New Species of Bus-Sized Prehistoric Sea Monster Discovered in Nevada

A new species of prehistoric sea monster has been unearthed in Nevada. Thalattoarchon saurophagis, which translates to "lizard eating sovereign of the sea", was at least 28 feet long and lived about 244 million years ago during the Triassic period.

Study co-author Nadia Fröbisch of Berlin's Museum of Natural History says that the sea monster fed on prey its own size, making it the first ocean predator that evolved to do so. The Thalattoarchon was an earl icthyosaur, which is part of a group of reptiles that roamed the world's seas during the dinosaur era.

The Thalattoarchon fossil was partially excavated in 1998, and was unusually well preserved, including the skull, fins, and entire vertebral column.

Fröbisch said

"It is pretty amazing, particularly for an animal this size."

On the last day of the 1998 expedition, the animal's fearsome teeth were briefly spotted. So in 2010, Fröbisch and her colleagues returned to the Nevada site to dig up the remainder of the fossil. While digging up the fossil, the researchers discovered an enormous skull and jaw filled with large, sharp teeth that are large enough to carve up other large marine reptiles.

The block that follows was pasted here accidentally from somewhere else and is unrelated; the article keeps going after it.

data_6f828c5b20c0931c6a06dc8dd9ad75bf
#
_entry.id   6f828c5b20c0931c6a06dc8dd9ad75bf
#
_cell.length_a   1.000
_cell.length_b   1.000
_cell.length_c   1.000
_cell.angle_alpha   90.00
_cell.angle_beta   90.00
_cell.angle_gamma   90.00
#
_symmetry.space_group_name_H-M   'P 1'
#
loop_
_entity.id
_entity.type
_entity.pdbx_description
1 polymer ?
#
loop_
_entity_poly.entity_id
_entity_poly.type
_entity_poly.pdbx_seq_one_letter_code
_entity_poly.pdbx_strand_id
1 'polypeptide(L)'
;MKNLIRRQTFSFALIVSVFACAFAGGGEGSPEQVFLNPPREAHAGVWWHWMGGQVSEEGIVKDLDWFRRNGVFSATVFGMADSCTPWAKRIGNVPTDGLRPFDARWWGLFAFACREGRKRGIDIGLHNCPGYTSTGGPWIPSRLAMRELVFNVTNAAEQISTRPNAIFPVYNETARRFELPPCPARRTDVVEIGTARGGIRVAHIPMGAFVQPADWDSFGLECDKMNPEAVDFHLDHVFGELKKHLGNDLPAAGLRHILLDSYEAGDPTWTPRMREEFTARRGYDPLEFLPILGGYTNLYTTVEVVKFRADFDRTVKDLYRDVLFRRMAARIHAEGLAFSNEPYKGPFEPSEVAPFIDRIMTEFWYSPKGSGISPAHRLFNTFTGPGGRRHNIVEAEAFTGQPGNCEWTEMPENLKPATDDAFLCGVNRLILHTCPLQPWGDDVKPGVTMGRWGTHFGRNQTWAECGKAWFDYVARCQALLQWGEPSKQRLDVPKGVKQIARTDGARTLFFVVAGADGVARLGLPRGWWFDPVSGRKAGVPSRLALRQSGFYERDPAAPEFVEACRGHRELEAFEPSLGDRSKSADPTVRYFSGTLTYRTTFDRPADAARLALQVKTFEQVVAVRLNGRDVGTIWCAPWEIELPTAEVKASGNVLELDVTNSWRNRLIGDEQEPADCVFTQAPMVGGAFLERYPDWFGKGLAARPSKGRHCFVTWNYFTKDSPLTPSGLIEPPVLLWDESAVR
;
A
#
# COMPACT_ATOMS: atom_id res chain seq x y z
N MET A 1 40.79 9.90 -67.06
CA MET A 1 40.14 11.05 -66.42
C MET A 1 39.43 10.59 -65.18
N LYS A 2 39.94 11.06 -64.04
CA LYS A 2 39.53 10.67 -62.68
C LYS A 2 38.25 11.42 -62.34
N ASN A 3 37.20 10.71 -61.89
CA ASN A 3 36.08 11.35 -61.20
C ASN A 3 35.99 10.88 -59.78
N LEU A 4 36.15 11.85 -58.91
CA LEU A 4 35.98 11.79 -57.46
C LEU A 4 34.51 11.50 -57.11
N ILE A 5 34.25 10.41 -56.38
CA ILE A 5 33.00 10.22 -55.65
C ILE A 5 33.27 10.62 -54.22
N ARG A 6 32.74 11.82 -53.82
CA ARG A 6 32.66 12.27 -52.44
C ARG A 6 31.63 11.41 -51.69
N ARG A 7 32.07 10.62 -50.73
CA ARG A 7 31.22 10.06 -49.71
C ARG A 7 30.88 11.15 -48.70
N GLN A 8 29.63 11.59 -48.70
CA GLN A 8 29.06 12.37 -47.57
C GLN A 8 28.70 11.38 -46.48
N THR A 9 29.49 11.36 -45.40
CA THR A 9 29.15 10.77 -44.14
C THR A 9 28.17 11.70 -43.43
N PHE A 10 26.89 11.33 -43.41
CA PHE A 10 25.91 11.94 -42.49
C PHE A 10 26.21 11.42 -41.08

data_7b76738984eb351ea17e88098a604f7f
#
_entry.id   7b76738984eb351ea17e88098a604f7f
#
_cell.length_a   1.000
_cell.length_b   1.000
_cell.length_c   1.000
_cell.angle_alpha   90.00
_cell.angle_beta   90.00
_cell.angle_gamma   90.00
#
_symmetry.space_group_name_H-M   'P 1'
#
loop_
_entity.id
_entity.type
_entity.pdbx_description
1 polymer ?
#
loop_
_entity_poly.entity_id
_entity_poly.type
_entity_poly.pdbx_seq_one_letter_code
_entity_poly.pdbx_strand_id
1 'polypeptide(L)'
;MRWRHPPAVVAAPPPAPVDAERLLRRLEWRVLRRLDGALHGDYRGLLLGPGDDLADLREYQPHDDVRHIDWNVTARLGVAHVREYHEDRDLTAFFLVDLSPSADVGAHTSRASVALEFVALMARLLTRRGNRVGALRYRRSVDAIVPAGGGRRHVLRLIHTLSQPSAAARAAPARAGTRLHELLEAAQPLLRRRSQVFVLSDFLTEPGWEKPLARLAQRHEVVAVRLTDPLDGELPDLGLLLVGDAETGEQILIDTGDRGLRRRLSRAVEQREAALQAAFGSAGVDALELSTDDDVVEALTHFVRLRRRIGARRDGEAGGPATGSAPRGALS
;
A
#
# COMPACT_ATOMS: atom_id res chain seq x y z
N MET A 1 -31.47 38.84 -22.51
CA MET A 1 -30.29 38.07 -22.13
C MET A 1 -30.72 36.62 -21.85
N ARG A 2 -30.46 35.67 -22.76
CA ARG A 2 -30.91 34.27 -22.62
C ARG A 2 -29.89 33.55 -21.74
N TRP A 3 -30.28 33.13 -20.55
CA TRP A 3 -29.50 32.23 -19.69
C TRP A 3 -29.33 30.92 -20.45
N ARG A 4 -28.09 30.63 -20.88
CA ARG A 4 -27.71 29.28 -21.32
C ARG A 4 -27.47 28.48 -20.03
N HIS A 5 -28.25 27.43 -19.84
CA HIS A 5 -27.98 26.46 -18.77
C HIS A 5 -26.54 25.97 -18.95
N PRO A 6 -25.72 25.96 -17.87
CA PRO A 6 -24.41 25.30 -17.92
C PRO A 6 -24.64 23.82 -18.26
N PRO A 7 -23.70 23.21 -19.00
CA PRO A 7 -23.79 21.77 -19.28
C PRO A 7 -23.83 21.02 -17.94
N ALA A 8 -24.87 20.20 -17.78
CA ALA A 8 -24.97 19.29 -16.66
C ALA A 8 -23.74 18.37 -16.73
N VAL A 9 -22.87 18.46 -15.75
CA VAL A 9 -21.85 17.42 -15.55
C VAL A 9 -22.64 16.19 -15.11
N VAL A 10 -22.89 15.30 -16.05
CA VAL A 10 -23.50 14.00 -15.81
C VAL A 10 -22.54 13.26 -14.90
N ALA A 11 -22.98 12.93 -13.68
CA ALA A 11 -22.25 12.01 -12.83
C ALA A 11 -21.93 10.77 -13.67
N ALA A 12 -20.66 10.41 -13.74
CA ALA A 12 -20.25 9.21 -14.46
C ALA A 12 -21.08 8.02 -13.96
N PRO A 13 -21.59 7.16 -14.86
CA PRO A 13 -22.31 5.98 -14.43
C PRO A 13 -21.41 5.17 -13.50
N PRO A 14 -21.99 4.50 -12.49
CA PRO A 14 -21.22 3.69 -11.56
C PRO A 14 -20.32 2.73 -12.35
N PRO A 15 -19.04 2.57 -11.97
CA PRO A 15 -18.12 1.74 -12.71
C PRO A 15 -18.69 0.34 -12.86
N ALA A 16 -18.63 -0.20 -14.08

The modern counterpart to the Thalattoarchon would be orcas and great white sharks, who also take on similar sized prey.

Fröbisch also says that the sea monster's discovery is also an excellent example of how ecosystems can bounce back from even the most extreme events:

"This animal occurs only eight million years after the biggest mass extinction event in Earth's history, the Permian extinction, which literally wiped out up to 95 percent of all the species in the ocean. The ocean was a pretty empty place afterward."

Fossil record shows that species returned quickly.

Despite thriving for some 160 million years, Thalattoarchon and its fellow icthyosaurs went extinct for unknown reasons. Fröbisch noted:

"Toward the end of the Cretaceous, they declined more and more, and their diversity also declined—and then they finally disappeared."

The study was published in the early electronic issue of the journal of the Proceedings of the National Academy of Sciences.